Posted by @MattMakens247wx and @coloradowx
Here is a quick update for you regarding this weekend’s storm system. In short, timing and strength remain relatively unchanged to what we laid out in great deal yesterday and Thursday. That said, there are two distinct “camps” regarding the snowfall forecast which are worthy of discussing further.
The most popular camp -- to which the global, and some of the mesoscale models belong -- still indicates a very “minor” snow for the Denver area. This includes our typically preferred ECMWF model, as well as the GFS, GEM, and additionally the NAM. In the other camp is the short range modeling of the SREF, which prefers much higher totals -- by about a factor of 3.
Here’s our latest analysis of snowfall amounts in the various models.
There is a key factor that is a dominant physical process to this storm system: downslope. There is a pronounced “donut hole” within the snow accumulation forecasts in all models. This snowfall gap appears along and east of I-25 over the northern plains in varying degrees of size/position. This is the area of downslope, snow-limiting flow off the Rockies and the Cheyenne Ridge. The extent of that downslope is what varies within individual models and creates the two “camps”.
This downslope will develop as the system passes over Sunday, and will likely quash the potential for any major snowfall amounts. There simply isn’t enough development in the surface pressure pattern to develop a significant offset (upslope), so the mid-level system will be the only factor. As the mid-level low pressure area slides along the New Mexico border and reaches I-25 over Trinidad, Denver will have its greatest snowfall potential. This will be during the daylight hours Sunday. However, by late day into Monday morning, that low pressure area will be off into Kansas creating downslope for the greater metro area. The low pressure area will be deepening during this time, which could favor a surprise spot or two of higher snowfall totals near Denver, but again it will be brief given the speed of the system and quick development of the downslope flow.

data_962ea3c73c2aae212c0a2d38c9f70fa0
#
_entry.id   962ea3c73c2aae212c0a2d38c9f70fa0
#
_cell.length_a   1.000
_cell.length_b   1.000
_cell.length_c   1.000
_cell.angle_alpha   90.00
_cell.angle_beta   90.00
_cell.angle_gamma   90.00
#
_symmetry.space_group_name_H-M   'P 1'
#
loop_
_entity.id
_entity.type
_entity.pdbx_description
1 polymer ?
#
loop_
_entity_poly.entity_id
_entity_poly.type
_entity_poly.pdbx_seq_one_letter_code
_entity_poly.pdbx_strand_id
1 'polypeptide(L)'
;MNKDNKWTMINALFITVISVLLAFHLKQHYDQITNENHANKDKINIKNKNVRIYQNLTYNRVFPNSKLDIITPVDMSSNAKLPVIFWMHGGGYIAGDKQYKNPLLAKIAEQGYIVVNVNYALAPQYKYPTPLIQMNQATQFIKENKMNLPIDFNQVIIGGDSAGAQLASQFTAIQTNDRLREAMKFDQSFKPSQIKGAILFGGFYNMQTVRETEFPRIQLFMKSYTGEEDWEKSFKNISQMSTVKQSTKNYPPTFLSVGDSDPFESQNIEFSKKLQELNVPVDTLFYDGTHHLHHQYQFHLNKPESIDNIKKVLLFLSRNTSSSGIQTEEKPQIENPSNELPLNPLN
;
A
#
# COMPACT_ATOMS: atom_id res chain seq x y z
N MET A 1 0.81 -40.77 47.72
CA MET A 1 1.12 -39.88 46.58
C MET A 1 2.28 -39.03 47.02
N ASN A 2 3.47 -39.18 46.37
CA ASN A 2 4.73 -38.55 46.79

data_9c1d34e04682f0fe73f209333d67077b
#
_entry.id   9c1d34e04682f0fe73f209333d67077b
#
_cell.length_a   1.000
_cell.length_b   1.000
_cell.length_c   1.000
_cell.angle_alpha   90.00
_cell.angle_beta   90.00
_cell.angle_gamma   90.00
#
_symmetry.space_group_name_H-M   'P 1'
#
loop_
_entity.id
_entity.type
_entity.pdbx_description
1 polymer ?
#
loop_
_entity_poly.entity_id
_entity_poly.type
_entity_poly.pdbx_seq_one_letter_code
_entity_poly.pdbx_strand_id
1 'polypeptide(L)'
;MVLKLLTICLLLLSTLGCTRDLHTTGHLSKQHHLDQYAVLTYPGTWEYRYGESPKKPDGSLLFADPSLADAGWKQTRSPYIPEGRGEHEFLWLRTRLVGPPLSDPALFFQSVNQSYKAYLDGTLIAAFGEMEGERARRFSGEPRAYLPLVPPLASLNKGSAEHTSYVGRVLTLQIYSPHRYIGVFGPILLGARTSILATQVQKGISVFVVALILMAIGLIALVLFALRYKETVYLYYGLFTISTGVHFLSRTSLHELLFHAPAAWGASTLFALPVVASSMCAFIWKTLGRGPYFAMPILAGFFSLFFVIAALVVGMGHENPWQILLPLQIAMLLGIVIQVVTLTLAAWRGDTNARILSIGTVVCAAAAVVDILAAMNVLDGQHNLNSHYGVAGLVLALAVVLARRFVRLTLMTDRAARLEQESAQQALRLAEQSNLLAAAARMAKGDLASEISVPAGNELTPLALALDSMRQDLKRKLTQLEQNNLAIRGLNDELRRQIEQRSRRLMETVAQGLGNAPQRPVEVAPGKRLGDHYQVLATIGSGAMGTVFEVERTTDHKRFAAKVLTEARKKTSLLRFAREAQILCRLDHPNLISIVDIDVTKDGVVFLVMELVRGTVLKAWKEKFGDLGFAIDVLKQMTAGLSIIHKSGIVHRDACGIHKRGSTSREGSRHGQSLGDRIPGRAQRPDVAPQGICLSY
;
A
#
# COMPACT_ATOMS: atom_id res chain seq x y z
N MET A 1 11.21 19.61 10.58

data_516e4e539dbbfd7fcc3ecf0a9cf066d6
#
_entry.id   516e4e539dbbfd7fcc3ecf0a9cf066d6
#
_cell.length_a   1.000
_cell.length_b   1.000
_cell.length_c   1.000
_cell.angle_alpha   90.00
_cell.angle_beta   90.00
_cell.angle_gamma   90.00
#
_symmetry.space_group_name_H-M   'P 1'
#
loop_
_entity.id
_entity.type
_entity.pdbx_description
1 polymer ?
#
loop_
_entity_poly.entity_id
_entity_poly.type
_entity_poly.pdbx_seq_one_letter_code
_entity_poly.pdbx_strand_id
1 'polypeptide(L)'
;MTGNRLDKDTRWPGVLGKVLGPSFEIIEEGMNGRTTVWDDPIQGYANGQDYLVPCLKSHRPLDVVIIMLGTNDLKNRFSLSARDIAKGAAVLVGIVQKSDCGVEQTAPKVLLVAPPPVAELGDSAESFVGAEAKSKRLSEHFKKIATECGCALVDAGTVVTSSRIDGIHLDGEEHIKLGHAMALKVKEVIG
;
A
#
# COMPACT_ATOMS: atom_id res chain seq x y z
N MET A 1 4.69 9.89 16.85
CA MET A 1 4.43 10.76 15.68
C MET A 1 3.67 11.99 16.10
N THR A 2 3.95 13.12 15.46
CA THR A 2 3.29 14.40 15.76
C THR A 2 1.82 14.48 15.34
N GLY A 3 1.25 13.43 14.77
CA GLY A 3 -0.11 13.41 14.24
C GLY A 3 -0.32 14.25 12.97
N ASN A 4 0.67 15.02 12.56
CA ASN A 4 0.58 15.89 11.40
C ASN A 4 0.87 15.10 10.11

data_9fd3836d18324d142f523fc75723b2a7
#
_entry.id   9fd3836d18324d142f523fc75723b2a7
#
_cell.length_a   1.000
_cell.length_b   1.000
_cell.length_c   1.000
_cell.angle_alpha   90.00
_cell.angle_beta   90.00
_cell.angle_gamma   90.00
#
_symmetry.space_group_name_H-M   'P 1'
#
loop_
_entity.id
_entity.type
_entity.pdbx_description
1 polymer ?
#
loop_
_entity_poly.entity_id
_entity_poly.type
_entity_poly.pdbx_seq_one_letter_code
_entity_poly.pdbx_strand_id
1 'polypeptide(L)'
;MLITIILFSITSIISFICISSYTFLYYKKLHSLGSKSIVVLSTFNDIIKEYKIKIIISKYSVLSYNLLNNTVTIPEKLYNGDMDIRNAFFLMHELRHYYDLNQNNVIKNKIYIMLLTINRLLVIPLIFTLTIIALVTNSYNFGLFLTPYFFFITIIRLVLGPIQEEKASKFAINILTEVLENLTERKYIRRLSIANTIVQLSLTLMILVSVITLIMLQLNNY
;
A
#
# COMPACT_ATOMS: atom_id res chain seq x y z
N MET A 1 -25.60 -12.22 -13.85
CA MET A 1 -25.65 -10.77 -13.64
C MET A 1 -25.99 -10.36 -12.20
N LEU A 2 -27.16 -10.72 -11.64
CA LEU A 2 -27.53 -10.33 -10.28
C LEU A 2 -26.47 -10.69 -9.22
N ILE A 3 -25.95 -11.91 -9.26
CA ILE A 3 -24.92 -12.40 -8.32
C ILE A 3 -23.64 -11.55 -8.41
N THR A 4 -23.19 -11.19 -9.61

We believe this development process is what SREF is grasping onto more than all other models, and it cannot be totally ignored. Dynamically, the mid-levels of this system could -- in theory -- produce Denver’s best snowfall of the season-to-date of perhaps several inches. However, the speed of atmospheric processes outlined above is puts Weather5280 into the lower snow amounts camp (which is supported by a majority of the models).
The only way for this greater snowfall depicted by the SREF to happen is if the system can slow down for just a few more hours before the downslope eats away the chance at decent precipitation. There is little to believe the system will slow, however, as there isn’t anything significant to block its north and eastward progress. In theory, lee-side troughing could be stronger than expected, giving us more snow, but the diffluence pattern in the mid-levels as indicated in ALL models doesn’t support that type of development.
To account for this last bit of uncertainty, the bust index is higher in a few areas to support any change in the strength or speed of the system. You’ll note our forecast totals map is in very reasonable agreement with the model consensus, and has remained in line with the past few blog posts.
It should also be noted, however, that recent warm days don’t necessarily imply that the ground is too warm for snow accumulation. Routine overnight lows below freezing, low sun angle, and short daylight periods have not allowed the ground to re-warm nearly as much as what may be believed. So, despite the fact that temperatures may be a few degrees above freezing during the prime period of possible sno Sunday, light accumulations -- particularly on non-paved surfaces -- are still possible.
You can find our latest snowfall accumulation map above, additionally, here’s a snowfall probability chart for Denver.